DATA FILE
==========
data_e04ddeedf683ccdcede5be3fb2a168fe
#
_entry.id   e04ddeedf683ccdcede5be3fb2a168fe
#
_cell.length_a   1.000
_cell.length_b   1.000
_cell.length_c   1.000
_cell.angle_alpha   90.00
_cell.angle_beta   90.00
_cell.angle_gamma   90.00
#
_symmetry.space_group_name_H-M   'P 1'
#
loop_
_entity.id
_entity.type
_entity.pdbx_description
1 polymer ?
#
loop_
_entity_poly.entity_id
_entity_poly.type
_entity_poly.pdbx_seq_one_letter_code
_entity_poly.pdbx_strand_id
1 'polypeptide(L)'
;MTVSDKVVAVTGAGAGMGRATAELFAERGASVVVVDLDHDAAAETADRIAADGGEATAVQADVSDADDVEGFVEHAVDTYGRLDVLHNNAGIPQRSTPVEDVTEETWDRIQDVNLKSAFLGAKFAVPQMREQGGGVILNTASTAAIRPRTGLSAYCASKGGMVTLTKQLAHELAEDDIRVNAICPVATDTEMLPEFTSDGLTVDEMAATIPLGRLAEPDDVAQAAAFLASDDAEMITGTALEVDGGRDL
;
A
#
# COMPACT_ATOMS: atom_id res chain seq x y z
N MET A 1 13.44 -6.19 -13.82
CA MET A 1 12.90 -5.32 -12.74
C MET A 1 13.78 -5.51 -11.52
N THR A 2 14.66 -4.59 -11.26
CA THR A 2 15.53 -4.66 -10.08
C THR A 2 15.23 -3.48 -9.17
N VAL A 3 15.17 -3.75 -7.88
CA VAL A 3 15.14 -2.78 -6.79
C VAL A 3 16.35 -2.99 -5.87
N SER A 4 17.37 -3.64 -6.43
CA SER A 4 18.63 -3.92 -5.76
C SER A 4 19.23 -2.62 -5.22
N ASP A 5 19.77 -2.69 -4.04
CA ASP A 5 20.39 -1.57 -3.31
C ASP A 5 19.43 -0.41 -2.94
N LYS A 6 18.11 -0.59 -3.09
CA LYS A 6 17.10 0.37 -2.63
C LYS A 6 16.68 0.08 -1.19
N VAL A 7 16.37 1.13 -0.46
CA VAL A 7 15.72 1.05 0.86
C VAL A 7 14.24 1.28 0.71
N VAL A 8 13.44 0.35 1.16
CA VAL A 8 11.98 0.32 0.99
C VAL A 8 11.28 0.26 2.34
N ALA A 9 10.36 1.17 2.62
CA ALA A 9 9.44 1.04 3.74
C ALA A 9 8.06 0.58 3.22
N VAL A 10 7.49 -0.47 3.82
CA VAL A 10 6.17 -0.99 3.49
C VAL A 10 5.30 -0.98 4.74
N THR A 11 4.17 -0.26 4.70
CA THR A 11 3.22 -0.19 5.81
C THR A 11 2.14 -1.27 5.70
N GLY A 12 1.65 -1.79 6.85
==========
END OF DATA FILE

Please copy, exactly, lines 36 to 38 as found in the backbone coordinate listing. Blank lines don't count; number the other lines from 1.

C THR A 2 15.23 -3.48 -9.17
N VAL A 3 15.17 -3.75 -7.88
CA VAL A 3 15.14 -2.78 -6.79